Last week Tracy asked about the puppy we adopted when we lived in Niger.
Athena, who was five when we found the puppy four years ago, still draws pictures of our family with Tick in them.
When we went to her fourth grade conference, the teacher read us a story Athena wrote about finding Tick, caring for Tick, and losing Tick.
In Niger most people don’t like dogs. One afternoon we went to visit the compound of a Togolese friend who had a puppy. A Nigerien woman who lived in the same enclosure gave the sleeping puppy a hard kick as she passed. Her son added to the puppy’s pain by smacking it with a stick. My daughters, who were playing outside with some of the children in the compound, came running to find me with tears in their eyes.
“They kicked the puppy and really hurt it and it wasn’t doing anything to them!” my 7-year-old cried. “Why would anybody do that?”
Cars actually swerve to hit dogs. Children throw stones at them. Adults chase them away with sticks. Most of the dogs you see on the streets of Niamey, Niger’s capital city, are so thin their ribs show.
I’ve heard a lot of explanations for why Nigeriens don’t like dogs. Some neighbors of ours gave their dogs away when a Muslim priest told them the angel wouldn’t bring the blessings of Ramadan to a home with a dog, because in the Koran an angel is scared away by the bark of a dog.
Niger is a country of abject poverty where people, who often don’t have enough food for themselves, keep domestic animals to work: donkeys pull loaded carts, camels are like mini trucks, traveling long distances laden with cargo, chickens are kept for eggs and meat, goats and sheep are raised to sell or eat. Herds of milk cows share the roads with the cars, foraging in the garbage dumps.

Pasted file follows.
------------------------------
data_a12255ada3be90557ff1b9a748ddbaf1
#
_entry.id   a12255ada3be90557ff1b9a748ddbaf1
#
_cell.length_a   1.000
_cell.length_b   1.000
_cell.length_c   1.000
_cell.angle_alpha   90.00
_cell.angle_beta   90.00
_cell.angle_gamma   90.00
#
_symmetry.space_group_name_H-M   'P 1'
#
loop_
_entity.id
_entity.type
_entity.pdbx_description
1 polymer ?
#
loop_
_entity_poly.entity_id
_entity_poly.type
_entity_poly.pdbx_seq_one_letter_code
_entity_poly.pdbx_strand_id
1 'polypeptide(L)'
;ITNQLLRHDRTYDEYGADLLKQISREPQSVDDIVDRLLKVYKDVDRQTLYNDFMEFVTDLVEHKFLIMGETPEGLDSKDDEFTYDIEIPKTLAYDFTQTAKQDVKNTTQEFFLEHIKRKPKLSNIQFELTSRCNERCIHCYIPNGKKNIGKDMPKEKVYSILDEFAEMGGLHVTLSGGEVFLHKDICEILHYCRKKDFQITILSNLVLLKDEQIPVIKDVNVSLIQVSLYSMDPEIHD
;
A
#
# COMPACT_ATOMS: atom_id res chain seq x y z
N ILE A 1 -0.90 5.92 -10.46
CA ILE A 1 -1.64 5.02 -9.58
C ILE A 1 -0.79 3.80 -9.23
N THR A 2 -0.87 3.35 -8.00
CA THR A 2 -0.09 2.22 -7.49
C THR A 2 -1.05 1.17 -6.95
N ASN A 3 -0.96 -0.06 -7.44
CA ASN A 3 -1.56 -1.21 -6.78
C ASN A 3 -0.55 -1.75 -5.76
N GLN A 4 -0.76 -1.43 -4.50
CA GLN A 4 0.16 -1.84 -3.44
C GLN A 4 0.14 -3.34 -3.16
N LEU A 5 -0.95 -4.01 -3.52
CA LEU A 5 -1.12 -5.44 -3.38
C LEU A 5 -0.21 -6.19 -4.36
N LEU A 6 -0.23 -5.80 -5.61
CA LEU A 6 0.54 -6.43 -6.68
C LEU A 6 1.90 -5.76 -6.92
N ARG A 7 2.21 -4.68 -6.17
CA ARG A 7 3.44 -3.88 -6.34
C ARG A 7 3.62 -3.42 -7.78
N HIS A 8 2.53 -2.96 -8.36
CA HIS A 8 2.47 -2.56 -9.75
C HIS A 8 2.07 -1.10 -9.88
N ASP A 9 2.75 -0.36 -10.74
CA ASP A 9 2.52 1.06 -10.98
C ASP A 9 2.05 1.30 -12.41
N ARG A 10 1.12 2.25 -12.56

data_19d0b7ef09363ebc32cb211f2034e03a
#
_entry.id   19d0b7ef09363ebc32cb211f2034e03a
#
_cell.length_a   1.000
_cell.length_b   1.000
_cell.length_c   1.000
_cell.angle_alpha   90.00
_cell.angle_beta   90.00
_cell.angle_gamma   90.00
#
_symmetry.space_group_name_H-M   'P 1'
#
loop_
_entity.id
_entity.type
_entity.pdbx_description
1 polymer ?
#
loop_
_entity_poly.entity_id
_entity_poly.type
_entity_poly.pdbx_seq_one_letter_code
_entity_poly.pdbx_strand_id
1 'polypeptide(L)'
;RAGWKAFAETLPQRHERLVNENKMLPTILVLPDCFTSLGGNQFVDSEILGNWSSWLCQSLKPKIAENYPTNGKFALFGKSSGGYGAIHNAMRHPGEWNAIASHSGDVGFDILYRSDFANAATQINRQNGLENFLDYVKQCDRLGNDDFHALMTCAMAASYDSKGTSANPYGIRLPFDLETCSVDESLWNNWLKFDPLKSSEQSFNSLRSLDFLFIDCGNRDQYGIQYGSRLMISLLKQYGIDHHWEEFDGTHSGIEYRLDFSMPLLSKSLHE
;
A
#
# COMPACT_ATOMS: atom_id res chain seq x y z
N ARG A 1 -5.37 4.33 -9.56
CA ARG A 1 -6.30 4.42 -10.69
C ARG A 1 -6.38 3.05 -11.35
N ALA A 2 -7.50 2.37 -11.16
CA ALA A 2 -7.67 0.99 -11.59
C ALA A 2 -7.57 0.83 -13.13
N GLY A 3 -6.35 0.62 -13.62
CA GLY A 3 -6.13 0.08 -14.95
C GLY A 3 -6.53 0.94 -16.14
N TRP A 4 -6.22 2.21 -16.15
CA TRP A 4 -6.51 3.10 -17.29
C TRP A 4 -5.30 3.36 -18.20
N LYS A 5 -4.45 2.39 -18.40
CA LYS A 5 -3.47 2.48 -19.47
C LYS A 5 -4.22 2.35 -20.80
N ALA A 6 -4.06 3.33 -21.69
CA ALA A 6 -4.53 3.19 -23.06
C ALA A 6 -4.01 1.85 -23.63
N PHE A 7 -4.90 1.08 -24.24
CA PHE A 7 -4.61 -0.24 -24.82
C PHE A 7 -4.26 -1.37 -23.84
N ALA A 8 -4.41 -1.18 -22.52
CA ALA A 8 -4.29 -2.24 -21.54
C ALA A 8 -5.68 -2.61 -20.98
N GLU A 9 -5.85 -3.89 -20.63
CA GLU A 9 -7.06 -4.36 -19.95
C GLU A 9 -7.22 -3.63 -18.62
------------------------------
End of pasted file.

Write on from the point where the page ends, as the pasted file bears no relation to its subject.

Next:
But what can a dog do in a desert climate where there are no predators to scare away from crops, no waterfowl to retrieve from rivers, and no sleighs to mush through the snow?
Dogs aren’t seen as companions in Niger. Instead, a dog is another mouth to feed.
They are “useful” only to protect a compound by barking and snarling at strangers.
Having a dog is a luxury that most people in Niger can’t afford.
Incidentally, having a dog is a luxury that some people in America who are struggling financially are also realizing they can’t afford. Since the economic downturn in this country many dog owners have found they can’t keep their dogs, and I’ve read about how humane societies have become overrun with unwanted animals.
I haven’t answered Tracy’s request to tell the story of the orphaned puppy that we nursed back to health. I’ll write more about it in my next post. I’m hoping Mothering’s site glitch will be fixed this week, so that I can also post some photos. Come back soon to read more!
Have you lived in a developing country or anywhere overseas? What was the attitude towards dogs?